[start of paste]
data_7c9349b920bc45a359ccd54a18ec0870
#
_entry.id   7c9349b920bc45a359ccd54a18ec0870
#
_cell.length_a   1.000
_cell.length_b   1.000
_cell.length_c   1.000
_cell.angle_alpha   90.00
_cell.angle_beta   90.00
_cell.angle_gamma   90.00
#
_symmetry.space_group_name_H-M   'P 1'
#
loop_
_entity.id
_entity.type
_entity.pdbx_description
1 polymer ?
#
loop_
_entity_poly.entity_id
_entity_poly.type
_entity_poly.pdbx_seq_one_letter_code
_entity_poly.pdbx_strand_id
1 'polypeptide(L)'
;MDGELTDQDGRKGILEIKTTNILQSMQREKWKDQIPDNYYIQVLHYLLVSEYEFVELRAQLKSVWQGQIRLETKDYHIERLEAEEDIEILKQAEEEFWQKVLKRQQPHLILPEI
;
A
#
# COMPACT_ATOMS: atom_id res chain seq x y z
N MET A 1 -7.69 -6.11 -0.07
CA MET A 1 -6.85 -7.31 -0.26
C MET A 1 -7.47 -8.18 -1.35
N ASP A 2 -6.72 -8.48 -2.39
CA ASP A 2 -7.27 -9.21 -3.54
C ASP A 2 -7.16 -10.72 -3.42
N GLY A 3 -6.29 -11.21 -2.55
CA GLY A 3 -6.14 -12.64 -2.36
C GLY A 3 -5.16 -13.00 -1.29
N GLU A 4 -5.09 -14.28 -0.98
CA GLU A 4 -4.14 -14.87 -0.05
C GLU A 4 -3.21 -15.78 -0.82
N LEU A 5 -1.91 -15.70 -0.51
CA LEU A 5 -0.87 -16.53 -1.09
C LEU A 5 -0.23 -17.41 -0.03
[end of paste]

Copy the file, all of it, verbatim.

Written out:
data_7c9349b920bc45a359ccd54a18ec0870
#
_entry.id   7c9349b920bc45a359ccd54a18ec0870
#
_cell.length_a   1.000
_cell.length_b   1.000
_cell.length_c   1.000
_cell.angle_alpha   90.00
_cell.angle_beta   90.00
_cell.angle_gamma   90.00
#
_symmetry.space_group_name_H-M   'P 1'
#
loop_
_entity.id
_entity.type
_entity.pdbx_description
1 polymer ?
#
loop_
_entity_poly.entity_id
_entity_poly.type
_entity_poly.pdbx_seq_one_letter_code
_entity_poly.pdbx_strand_id
1 'polypeptide(L)'
;MDGELTDQDGRKGILEIKTTNILQSMQREKWKDQIPDNYYIQVLHYLLVSEYEFVELRAQLKSVWQGQIRLETKDYHIERLEAEEDIEILKQAEEEFWQKVLKRQQPHLILPEI
;
A
#
# COMPACT_ATOMS: atom_id res chain seq x y z
N MET A 1 -7.69 -6.11 -0.07
CA MET A 1 -6.85 -7.31 -0.26
C MET A 1 -7.47 -8.18 -1.35
N ASP A 2 -6.72 -8.48 -2.39
CA ASP A 2 -7.27 -9.21 -3.54
C ASP A 2 -7.16 -10.72 -3.42
N GLY A 3 -6.29 -11.21 -2.55
CA GLY A 3 -6.14 -12.64 -2.36
C GLY A 3 -5.16 -13.00 -1.29
N GLU A 4 -5.09 -14.28 -0.98
CA GLU A 4 -4.14 -14.87 -0.05
C GLU A 4 -3.21 -15.78 -0.82
N LEU A 5 -1.91 -15.70 -0.51
CA LEU A 5 -0.87 -16.53 -1.09
C LEU A 5 -0.23 -17.41 -0.03